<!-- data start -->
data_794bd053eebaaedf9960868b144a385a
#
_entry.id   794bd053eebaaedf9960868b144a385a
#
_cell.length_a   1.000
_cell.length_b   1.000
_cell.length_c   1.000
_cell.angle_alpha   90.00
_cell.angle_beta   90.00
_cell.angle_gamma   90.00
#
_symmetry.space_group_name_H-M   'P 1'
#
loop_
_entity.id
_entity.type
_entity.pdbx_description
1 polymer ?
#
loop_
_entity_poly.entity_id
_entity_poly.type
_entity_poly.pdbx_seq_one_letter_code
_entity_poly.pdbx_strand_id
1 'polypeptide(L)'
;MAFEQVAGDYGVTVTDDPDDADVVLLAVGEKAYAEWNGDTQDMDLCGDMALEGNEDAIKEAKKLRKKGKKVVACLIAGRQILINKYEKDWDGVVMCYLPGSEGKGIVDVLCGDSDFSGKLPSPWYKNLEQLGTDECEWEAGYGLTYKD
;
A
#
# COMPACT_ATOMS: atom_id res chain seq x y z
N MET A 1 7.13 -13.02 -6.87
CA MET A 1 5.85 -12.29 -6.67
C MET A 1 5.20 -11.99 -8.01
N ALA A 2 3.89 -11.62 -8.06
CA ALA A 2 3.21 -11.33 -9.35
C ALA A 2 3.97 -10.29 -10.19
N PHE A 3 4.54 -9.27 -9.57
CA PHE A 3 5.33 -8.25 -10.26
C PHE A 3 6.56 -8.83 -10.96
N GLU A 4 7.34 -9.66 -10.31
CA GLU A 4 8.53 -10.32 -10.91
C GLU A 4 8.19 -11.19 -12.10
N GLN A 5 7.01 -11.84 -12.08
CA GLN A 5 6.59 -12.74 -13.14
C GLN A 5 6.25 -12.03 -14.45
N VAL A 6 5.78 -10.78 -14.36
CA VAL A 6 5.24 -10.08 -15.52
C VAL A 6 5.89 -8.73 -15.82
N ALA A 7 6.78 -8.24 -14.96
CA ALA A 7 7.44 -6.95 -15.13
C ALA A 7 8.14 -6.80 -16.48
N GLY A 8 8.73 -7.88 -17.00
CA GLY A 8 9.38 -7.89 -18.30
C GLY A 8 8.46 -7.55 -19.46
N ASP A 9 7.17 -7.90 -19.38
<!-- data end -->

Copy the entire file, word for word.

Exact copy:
data_794bd053eebaaedf9960868b144a385a
#
_entry.id   794bd053eebaaedf9960868b144a385a
#
_cell.length_a   1.000
_cell.length_b   1.000
_cell.length_c   1.000
_cell.angle_alpha   90.00
_cell.angle_beta   90.00
_cell.angle_gamma   90.00
#
_symmetry.space_group_name_H-M   'P 1'
#
loop_
_entity.id
_entity.type
_entity.pdbx_description
1 polymer ?
#
loop_
_entity_poly.entity_id
_entity_poly.type
_entity_poly.pdbx_seq_one_letter_code
_entity_poly.pdbx_strand_id
1 'polypeptide(L)'
;MAFEQVAGDYGVTVTDDPDDADVVLLAVGEKAYAEWNGDTQDMDLCGDMALEGNEDAIKEAKKLRKKGKKVVACLIAGRQILINKYEKDWDGVVMCYLPGSEGKGIVDVLCGDSDFSGKLPSPWYKNLEQLGTDECEWEAGYGLTYKD
;
A
#
# COMPACT_ATOMS: atom_id res chain seq x y z
N MET A 1 7.13 -13.02 -6.87
CA MET A 1 5.85 -12.29 -6.67
C MET A 1 5.20 -11.99 -8.01
N ALA A 2 3.89 -11.62 -8.06
CA ALA A 2 3.21 -11.33 -9.35
C ALA A 2 3.97 -10.29 -10.19
N PHE A 3 4.54 -9.27 -9.57
CA PHE A 3 5.33 -8.25 -10.26
C PHE A 3 6.56 -8.83 -10.96
N GLU A 4 7.34 -9.66 -10.31
CA GLU A 4 8.53 -10.32 -10.91
C GLU A 4 8.19 -11.19 -12.10
N GLN A 5 7.01 -11.84 -12.08
CA GLN A 5 6.59 -12.74 -13.14
C GLN A 5 6.25 -12.03 -14.45
N VAL A 6 5.78 -10.78 -14.36
CA VAL A 6 5.24 -10.08 -15.52
C VAL A 6 5.89 -8.73 -15.82
N ALA A 7 6.78 -8.24 -14.96
CA ALA A 7 7.44 -6.95 -15.13
C ALA A 7 8.14 -6.80 -16.48
N GLY A 8 8.73 -7.88 -17.00
CA GLY A 8 9.38 -7.89 -18.30
C GLY A 8 8.46 -7.55 -19.46
N ASP A 9 7.17 -7.90 -19.38